Of 11 men running for president in Afghanistan, 10 have sought the support of Karzai, who is uniquely influential in a country where personality overrides politics in elections, and where he controls much of the machinery of the state, including the police and a growing bureaucracy, the New York Times reported Sunday.
Karzai, who is rot running for re-election, has not publicly endorsed any candidate, and his spokesman, Aimal Kaizi, said no endorsement would be made.
A poll released Sunday, conducted for the U.S. State Department by Glevum Associates, a research company based in Washington, indicates Afghan voters care little about Karzai's recommendation. Among 2,148 likely voters in April's presidential election, 85 percent said they would not be swayed if Karzai endorsed a candidate.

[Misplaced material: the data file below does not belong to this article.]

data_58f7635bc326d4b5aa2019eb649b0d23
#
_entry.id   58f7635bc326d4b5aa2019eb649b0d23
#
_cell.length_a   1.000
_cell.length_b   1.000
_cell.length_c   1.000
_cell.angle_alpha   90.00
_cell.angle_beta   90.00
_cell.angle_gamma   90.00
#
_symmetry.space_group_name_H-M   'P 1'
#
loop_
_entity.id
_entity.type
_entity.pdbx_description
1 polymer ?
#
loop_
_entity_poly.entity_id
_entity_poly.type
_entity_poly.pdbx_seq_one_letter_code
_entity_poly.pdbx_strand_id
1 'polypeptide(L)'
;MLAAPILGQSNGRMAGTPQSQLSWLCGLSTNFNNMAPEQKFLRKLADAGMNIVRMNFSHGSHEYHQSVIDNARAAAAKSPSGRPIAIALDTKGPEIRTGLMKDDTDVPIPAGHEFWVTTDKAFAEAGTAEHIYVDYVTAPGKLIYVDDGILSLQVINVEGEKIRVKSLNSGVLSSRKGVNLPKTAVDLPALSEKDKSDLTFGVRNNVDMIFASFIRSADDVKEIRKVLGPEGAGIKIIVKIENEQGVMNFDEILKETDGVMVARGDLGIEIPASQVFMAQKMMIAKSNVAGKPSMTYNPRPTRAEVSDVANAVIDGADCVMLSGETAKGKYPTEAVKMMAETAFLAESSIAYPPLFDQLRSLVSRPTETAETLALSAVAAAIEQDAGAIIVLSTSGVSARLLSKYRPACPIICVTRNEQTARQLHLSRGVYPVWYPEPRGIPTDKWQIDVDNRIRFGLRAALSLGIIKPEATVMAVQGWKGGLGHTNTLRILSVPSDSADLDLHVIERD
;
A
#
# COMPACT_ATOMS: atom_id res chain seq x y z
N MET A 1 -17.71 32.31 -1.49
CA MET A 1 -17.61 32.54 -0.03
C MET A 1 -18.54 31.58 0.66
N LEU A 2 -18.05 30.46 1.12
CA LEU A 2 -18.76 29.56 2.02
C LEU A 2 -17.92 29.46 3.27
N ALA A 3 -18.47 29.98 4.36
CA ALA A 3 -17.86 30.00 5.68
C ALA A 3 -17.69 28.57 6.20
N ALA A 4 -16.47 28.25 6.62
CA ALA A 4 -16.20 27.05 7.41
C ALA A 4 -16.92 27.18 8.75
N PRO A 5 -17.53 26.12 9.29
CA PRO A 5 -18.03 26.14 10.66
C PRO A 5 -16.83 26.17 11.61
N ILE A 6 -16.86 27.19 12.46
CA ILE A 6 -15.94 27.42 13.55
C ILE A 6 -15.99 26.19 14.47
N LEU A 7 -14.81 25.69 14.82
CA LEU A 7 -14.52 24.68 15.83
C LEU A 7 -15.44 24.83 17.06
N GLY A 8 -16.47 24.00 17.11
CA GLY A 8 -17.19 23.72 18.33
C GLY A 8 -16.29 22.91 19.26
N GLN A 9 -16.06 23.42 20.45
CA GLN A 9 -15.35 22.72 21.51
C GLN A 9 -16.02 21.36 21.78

The poll was conducted through face-to-face interviews, and has a margin of sampling error of plus of minus 2 percentage points.
In many respects, those surveyed said they wanted a president much like Karzai, the Times said. Sixty-one percent said they would vote for a candidate who sought open talks with the Taliban, 51 percent said a good relationship with Pakistan was important and 71 percent said they wanted positive relations with the United States, as Karzai says he does.
Nearly 90 percent said they would not vote for a candidate with a history of corruption, but nearly every candidate has faced allegations of graft and Afghanistan's government is considered among the world's most corrupt, the newspaper said.
"These polls are a new experience for Afghans," Kaizi said. "People are suspicious about why they are being done."
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